Monday, June 8, 1998
By Ilan Zipkin
Knockout mice have been hailed as a means for examining the effects of a single gene on an entire animal, with results applicable to human physiology. However, gene disruptions made in embryonic mice can be difficult to reconcile with pharmacology data from mature non-knockout animals, forcing researchers to wait for validation from clinical studies.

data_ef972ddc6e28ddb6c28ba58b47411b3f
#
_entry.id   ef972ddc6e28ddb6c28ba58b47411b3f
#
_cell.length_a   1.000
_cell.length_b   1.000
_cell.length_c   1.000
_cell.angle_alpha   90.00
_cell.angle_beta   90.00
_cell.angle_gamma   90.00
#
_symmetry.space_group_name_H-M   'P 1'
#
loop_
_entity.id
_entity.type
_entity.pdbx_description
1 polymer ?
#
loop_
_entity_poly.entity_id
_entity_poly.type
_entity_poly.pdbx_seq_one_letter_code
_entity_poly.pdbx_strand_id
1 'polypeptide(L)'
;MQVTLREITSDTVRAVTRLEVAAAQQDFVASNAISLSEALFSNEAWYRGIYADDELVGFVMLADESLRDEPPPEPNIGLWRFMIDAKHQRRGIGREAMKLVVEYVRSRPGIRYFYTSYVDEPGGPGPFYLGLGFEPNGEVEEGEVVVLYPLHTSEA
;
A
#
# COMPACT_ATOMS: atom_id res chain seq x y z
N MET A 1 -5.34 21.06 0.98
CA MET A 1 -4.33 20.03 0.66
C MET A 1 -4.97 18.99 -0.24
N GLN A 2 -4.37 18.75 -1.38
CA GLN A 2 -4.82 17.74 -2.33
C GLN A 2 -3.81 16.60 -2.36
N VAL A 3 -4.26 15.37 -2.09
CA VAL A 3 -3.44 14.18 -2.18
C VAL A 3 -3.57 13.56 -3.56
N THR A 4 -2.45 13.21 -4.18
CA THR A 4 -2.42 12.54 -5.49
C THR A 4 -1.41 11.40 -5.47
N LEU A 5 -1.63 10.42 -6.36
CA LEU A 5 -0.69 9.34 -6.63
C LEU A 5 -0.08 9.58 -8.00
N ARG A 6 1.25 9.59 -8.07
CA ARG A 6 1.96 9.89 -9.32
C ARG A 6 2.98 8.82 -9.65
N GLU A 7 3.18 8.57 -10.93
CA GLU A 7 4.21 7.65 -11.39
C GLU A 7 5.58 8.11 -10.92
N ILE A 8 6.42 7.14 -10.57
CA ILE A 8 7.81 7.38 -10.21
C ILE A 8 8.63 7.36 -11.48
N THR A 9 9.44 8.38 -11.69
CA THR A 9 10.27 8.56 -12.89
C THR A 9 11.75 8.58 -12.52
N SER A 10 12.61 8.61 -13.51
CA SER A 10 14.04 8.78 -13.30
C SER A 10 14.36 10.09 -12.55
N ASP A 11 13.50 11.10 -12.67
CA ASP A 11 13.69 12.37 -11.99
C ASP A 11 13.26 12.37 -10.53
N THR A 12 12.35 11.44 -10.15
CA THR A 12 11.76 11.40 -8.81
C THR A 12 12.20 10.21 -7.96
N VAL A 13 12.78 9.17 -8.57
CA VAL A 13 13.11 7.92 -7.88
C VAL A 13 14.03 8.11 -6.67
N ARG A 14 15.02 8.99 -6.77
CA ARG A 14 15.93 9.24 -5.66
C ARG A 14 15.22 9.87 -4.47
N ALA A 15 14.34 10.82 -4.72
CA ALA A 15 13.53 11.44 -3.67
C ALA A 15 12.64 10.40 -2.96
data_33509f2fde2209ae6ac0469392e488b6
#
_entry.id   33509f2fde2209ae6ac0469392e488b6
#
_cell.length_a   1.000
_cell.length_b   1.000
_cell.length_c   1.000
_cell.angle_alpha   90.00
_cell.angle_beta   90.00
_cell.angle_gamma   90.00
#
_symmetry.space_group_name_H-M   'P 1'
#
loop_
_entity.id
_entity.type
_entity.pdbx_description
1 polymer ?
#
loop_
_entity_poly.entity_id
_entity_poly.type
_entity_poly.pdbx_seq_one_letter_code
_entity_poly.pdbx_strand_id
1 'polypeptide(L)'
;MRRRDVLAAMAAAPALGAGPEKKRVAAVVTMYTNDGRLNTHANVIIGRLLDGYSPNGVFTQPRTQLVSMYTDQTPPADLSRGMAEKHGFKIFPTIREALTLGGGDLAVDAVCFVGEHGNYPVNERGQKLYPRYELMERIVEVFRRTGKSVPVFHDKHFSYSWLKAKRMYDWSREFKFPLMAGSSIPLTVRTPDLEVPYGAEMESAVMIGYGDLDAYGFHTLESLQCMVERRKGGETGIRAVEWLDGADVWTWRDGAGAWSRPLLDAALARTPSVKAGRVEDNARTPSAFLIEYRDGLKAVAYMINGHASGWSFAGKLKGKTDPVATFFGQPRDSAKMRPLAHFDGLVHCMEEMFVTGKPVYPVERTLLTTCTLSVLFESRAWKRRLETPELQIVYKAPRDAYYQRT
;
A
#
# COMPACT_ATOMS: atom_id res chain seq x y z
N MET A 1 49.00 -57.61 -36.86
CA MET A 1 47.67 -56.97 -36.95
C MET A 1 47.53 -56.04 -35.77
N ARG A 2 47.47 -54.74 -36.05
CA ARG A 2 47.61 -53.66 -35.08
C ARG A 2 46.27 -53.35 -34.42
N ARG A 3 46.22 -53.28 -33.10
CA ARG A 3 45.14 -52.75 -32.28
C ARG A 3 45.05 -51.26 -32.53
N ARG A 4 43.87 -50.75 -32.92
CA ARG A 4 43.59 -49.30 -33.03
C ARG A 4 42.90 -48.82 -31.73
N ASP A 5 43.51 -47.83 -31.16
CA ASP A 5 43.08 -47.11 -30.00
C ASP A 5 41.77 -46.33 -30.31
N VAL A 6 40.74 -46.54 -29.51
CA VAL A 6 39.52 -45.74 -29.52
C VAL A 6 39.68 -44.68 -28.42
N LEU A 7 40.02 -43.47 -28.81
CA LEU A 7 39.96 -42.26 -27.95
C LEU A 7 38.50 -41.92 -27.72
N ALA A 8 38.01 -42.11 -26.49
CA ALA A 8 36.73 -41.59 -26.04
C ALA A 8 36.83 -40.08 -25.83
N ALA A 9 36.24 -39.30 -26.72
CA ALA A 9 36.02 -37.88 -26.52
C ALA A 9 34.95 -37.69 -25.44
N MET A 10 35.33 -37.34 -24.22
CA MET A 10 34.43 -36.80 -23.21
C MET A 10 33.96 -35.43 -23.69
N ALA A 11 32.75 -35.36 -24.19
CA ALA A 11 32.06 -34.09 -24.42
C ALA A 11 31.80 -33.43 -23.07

Knockout mice published last week for neuropeptide Y (NPY) receptors and a corticotropin releasing factor (CRF) receptor illustrate the contradictory results that can come from knockout studies.
The case against: NPY KO in obesity
Feeding behavior and weight management signaling pathways in mammals are complex and often interact with each other, and the obesity picture is still evolving. Last week two Nature Medicine papers using knockout mice cast doubt on the validity of neuropeptide Y (NPY) receptors as drug targets in obesity, which could affect at least four biotech programs.